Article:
Washington, D.C. -- On Tuesday, U.S. Senator Tom Udall (New Mexico) called on the Federal Trade Commission (FTC) to take a stronger stance against manufacturers that make bogus and deceptive claims that their youth sports gear can prevent head injuries, primarily concussions. Udall made his comments during a hearing of the Senate’s Commerce Committee.

“Unfortunately, some irresponsible sports equipment makers falsely claim that their products protect against head injuries,” Udall said. “And that may give players a false sense of safety – and lead them to take risks. Concussion experts warn that this is dangerous. It puts kids at greater risk of injury, including permanent brain damage from “second impact syndrome.” 

During Tuesday’s hearing, Udall secured a commitment from FTC Chairwomen Edith Ramirez that her agency would further investigate false and misleading “anti-concussion” claims made by manufacturers.

Full press release from Senator Udall’s website.

In the past, Udall has led efforts in Congress to curb false advertising by manufacturers, and has specifically highlighted marketing by headgear makers. During Tuesday’s hearing, Udall expanded his concerns to include unsupported safety claims made by manufacturers of all sports gear, including mouth guards.

“When it comes to sports products that prevent concussions, it is understandable that parents and players want to buy such products,” Udall said. “But the National Academies (of Science) report found that there is no scientific evidence to support claims that sports gear – such as mouth guards and soccer head bands – reduce the risk of concussion.”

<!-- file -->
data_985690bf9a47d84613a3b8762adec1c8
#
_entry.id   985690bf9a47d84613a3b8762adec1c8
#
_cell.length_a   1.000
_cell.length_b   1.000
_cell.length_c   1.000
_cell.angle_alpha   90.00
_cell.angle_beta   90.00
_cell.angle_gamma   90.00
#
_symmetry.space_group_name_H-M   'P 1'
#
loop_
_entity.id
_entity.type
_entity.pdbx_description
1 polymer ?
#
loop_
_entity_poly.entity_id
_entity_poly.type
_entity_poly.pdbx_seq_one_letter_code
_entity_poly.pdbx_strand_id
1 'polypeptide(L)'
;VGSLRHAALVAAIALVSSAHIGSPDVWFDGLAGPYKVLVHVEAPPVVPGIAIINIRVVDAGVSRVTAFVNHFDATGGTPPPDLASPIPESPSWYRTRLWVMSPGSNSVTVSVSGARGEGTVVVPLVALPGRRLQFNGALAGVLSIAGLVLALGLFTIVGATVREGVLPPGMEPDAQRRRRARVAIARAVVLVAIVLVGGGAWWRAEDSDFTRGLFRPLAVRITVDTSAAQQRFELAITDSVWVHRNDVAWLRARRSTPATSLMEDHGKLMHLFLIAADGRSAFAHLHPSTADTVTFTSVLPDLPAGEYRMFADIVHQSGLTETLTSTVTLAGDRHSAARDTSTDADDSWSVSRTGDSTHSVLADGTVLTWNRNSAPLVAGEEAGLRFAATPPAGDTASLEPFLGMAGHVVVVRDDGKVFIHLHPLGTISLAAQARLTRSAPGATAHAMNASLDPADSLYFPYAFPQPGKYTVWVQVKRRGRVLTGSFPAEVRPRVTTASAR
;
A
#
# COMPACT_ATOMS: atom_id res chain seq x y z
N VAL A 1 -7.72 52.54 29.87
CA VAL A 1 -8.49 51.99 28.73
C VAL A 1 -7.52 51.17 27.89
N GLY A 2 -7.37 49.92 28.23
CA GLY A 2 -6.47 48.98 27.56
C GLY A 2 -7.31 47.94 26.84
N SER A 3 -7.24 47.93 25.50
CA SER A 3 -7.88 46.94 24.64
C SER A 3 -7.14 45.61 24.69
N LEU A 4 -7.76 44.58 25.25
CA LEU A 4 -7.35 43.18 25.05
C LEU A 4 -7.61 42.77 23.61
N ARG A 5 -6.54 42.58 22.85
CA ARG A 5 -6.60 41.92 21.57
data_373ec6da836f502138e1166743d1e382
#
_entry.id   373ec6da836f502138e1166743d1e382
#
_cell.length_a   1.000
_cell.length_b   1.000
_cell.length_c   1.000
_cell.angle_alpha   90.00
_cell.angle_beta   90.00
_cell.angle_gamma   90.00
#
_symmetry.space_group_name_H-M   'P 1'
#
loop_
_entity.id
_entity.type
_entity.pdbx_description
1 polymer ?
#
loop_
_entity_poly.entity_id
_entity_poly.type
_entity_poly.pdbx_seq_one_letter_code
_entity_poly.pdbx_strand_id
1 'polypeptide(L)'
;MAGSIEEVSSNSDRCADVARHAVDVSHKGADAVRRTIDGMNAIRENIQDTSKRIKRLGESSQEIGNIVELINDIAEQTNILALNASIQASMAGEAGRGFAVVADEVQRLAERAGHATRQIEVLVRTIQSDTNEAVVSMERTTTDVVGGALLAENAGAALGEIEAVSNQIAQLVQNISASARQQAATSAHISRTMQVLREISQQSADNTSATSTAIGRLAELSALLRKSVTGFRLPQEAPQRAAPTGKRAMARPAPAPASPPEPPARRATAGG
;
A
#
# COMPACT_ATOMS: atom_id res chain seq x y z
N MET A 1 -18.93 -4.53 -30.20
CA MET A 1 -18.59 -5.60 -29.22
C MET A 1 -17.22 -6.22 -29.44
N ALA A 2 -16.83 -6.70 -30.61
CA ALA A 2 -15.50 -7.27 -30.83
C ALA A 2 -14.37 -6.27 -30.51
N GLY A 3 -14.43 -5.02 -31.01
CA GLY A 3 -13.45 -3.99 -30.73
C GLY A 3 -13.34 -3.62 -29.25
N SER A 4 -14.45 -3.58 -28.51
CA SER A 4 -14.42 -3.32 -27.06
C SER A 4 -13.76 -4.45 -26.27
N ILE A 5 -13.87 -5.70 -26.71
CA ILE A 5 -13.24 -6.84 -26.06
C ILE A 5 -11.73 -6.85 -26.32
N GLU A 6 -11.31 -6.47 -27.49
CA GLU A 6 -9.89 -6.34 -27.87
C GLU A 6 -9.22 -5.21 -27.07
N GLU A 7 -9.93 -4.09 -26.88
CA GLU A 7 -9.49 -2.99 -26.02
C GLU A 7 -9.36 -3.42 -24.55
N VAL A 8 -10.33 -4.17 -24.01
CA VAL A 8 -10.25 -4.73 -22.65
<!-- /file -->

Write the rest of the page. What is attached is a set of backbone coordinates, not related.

US Lacrosse has long advocated for a holistic approach to game safety, focused on sport-specific education and training, rules and equipment. Equipment interventions alone are not the answer.

“Senator Udall is correct in that there is very little scientific evidence to suggest that mouthpieces, headgear and helmets reduce the risk of concussions,” said Dr. Bruce Griffin, director of the Center for Sport Science at US Lacrosse.

At Udall’s urging, the FTC has previously sent warning letters to sports equipment makers and retailers about false and misleading advertising claims.   

Earlier this year, the Senate Commerce Committee approved the Youth Sports Concussion Act, co-sponsored by Udall, which would increase potential FTC penalties on manufacturers for unscrupulous advertising. Udall continues to advocate to have this bill signed into law.

“It is past time to put an end to dangerous “anti-concussion” marketing claims for youth sports gear,” Udall said. “We absolutely want to encourage young people to play sports. But we want them to do so safely.”